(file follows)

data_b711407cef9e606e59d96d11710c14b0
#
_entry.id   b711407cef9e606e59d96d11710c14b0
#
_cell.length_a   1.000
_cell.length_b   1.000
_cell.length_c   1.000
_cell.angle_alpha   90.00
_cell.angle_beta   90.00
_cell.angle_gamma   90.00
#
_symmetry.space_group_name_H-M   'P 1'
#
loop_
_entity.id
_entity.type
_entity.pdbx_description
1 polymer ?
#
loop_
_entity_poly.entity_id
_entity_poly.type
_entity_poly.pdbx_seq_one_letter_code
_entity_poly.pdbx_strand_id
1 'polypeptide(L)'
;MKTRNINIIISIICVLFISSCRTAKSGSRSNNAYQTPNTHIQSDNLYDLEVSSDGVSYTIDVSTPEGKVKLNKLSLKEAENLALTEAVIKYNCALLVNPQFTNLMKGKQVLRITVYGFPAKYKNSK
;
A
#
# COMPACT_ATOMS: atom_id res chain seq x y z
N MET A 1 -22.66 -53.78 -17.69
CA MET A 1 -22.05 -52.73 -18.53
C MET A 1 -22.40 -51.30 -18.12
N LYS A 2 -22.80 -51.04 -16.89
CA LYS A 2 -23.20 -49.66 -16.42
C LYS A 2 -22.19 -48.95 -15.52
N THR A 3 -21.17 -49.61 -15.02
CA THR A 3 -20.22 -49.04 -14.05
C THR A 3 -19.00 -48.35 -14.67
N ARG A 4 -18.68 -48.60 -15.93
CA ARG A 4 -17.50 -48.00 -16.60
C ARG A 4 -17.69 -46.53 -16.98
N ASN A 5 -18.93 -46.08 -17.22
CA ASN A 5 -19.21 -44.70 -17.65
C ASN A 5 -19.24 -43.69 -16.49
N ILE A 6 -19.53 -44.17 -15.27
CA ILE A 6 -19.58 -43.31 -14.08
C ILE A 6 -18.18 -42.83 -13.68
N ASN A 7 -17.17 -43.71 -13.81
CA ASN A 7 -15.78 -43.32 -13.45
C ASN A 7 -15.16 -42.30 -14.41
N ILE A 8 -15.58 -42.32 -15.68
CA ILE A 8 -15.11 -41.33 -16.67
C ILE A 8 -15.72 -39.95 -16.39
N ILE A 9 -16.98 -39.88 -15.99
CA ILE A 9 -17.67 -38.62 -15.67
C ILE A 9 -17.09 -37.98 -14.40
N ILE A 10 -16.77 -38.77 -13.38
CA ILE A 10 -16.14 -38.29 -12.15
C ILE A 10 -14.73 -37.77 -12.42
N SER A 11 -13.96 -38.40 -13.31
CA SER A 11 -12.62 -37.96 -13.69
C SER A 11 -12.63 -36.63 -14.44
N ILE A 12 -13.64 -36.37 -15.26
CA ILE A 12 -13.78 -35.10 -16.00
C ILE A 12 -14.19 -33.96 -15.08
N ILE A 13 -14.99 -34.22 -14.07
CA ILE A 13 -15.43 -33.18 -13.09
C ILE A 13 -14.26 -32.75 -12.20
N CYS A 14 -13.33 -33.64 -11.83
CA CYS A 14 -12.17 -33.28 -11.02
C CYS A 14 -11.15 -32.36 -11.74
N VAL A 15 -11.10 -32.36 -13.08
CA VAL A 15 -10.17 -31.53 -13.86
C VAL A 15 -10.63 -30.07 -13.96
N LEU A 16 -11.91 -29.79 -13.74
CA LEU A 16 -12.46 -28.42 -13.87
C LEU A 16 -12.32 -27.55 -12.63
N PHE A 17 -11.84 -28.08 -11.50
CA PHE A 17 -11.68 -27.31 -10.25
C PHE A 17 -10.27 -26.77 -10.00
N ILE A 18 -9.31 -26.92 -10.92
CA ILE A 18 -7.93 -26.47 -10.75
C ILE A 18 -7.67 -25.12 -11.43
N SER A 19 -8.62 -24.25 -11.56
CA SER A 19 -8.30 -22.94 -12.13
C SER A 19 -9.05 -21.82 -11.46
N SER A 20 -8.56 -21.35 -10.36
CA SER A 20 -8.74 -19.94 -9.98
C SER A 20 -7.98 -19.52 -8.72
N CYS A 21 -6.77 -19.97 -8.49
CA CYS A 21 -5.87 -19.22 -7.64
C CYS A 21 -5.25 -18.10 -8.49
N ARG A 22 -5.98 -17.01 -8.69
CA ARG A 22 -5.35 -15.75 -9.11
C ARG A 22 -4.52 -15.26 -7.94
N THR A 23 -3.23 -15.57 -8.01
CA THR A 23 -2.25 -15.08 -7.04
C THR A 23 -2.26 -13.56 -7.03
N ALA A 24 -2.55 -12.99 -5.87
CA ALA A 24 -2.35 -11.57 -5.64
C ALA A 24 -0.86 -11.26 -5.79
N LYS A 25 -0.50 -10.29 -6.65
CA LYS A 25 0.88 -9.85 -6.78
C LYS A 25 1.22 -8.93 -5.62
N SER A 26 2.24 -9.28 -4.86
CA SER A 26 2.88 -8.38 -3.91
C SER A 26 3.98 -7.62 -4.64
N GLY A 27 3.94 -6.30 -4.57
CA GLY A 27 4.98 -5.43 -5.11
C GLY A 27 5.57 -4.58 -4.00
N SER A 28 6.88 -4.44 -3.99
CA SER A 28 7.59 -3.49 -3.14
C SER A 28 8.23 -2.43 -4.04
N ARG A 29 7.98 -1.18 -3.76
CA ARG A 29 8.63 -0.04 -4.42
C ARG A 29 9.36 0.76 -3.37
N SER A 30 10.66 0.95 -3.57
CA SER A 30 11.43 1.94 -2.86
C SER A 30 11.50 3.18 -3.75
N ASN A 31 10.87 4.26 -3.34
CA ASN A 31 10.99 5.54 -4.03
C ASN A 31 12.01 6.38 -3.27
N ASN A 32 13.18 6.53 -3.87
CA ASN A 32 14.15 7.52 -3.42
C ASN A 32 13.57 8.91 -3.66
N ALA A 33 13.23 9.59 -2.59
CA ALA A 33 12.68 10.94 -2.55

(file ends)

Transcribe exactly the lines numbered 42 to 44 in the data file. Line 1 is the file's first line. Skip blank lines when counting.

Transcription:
C ARG A 4 -17.69 -46.53 -16.98
N ASN A 5 -18.93 -46.08 -17.22
CA ASN A 5 -19.21 -44.70 -17.65